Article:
Hungarian-born British Early Modern composer Mátyás Seiber [1905–1960] wrote three string quartets. The two discussed works each contain three movements. The Second Quartet, contains a movement with a composer marking of blues, which always makes me look the other way, especially with music from this era.
The First Quartet, from 1924, opens with a chordal strength, which quickly moves into a wispy melodic section. Two violins appear separately and the mood becomes a little turgid, before expanding into a set of sweeping melodic lines with occasional pizzicato accompaniment. A new section of harmonised violin melodies is powerful but brief and gives way to a stilted rhythmic feeling, supporting further sweeping violins that range far and wide, strangely sometimes with a slight Spanish feeling, which is particularly evident in the cello part. A return to the harmonised violin lines is welcome, it is so attractive. Nearing the end, the piece tends disintegrate and strongly harmonised ensemble voices conclude.
A lento movement is introduced by a solo violin musing in a modal manner, before a deep ensemble gathers to support its melody. The appearance of a drone passage supports the continued modality with low murmurings and a tense, but stately passage unfolds. Now a stilted rhythm emerges and the modal nature is no more as an attractive violin melody is harmonised within a sparse, beautiful passage, which is understated. A return to the previous modal nature is a wonderful sound that persists until the end. I love this music.
The finale is brief, but energised as the cello positively throbs, evoking a sense of being stuck in traffic. A changing of the mood releases the violins for a time, but the rhythm returns, only to dissolve into a poignant passage of plaintive strings. Now the rhythm returns for a final time and the last notes are reminiscent of dissonant car horns.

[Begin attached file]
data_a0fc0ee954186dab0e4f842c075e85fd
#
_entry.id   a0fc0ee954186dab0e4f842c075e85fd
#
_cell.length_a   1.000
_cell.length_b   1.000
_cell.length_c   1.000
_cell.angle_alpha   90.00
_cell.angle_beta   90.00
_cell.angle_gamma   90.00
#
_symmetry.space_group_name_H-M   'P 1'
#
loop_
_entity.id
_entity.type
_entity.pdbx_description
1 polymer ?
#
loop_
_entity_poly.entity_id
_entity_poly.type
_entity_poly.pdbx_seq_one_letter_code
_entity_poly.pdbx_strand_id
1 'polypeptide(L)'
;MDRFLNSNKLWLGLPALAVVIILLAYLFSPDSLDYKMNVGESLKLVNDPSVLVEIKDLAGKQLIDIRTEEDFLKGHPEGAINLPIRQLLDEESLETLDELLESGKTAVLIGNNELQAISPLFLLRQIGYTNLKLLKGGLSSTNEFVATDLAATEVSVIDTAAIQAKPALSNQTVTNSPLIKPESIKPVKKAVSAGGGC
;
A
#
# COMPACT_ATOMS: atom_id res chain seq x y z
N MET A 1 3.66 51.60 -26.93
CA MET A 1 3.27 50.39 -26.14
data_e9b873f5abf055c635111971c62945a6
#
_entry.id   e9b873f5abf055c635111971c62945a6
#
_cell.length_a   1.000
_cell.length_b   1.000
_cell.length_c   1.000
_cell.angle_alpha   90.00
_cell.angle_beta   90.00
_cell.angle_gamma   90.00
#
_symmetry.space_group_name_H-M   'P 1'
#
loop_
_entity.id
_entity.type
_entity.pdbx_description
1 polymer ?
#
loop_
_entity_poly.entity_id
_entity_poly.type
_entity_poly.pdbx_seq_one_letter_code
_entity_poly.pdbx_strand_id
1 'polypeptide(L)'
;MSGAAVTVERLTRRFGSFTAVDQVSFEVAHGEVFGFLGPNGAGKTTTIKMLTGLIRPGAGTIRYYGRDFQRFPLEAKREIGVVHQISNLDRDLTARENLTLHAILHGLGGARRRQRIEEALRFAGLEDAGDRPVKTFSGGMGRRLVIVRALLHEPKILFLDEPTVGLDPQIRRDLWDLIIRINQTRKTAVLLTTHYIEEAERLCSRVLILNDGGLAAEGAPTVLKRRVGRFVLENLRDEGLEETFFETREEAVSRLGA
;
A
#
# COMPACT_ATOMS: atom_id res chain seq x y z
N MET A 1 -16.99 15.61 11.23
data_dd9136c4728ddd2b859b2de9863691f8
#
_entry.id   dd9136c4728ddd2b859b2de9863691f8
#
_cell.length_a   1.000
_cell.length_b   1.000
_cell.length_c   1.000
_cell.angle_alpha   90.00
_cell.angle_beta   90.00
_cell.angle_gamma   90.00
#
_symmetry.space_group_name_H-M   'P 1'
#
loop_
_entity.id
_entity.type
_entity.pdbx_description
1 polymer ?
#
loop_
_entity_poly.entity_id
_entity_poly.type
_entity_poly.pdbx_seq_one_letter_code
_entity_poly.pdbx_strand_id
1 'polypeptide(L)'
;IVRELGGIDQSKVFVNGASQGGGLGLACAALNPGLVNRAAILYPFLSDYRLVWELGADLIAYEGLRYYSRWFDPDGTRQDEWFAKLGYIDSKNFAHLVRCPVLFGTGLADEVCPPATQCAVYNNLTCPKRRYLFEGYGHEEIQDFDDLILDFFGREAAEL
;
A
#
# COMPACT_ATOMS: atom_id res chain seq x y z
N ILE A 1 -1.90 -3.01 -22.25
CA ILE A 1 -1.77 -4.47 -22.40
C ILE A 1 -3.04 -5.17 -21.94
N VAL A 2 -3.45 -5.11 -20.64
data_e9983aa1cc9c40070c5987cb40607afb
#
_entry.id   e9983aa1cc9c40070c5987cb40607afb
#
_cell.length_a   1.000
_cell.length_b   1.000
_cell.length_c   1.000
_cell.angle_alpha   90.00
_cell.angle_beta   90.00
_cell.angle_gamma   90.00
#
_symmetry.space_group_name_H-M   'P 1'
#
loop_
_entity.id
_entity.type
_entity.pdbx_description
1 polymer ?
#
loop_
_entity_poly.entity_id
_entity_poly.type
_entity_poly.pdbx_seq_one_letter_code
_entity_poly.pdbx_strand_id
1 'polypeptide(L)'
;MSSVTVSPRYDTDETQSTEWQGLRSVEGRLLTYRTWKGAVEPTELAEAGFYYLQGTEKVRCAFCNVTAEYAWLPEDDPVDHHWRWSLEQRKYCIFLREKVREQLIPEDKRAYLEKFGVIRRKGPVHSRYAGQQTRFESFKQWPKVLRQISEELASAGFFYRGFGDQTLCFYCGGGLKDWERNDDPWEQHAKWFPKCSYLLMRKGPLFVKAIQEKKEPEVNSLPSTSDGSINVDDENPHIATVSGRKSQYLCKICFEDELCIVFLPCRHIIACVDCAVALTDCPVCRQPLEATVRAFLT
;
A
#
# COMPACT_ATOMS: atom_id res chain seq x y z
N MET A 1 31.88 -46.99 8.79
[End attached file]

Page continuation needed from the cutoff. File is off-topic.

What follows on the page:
This quartet is not very long, but the sounds that are heard make it very attractive to me. Interestingly, Seiber was 19 when this was composed.
The Third Quartet, composed from 1948-51 and titled Quartetto Lirico is considerably longer, and commences with a more abstract nature than anything encountered in the previous work, revealing clearly the 25-year gap between them. A nebulous feeling has the violins moving through various musical moods, from agitated to wondrous. It is over two minutes before the cello is heard, but it only adds to the prevalent character as the dual violins persist in their searching lines, with occasional assertions from the ensemble. Now the violin expresses passionately over the quietest of drones – this music is a world away from the First Quartet. A flurry of violins brings forth a chaotic passage with ensemble interjections before the players seem to integrate, in a manner similar to the movement opening. Solo cello lines appear as the violins lurk, leading to a final soft, sustained chord.
The second movement opens with a skittish atmosphere, the violins seemingly wandering aimlessly, only now and again offering up a structure with a pizzicato viola anchoring this mood. A hint of a rhythm unfolds and the pizzicato is freely heard from several instruments, leading to an agitated passage. The music seems to mock itself, with trivial melodies from all concerned, which leads to a further emphasis on pizzicato. Now one violin races in a random manner, with the end being one pizzicato ‘pop’.
The final movement, marked lento espressivo features a resonant cello tone which serves as a harmonic background for long passionate violin lines. The cello is eerily murky as it makes deep groaning sounds. This evokes a feeling of stasis until gradually the violins offer up a period of frantic moments before returning to the static mood. Expressive it is, as the violins turn to a quivering technique to support the cello for a time. This is a truly fascinating, extended musical space – one with great emotional depth. Occasionally the violins stir, but it is always briefly as the cello rumbles with long tones in its lowest register. The final moments feature first quivering violins, and then long tones, to conclude.
I find these to be fascinating, forward-looking works, with the progress from the First to the Third to be quite profound.
The review CD titled Mátyás Seiber: String Quartets 1-3, performed by the Edinburgh Quartet, on the Delphian Label, is available on Amazon US and UK.
Listenability: Fascinating, expressive Early Modern quartets.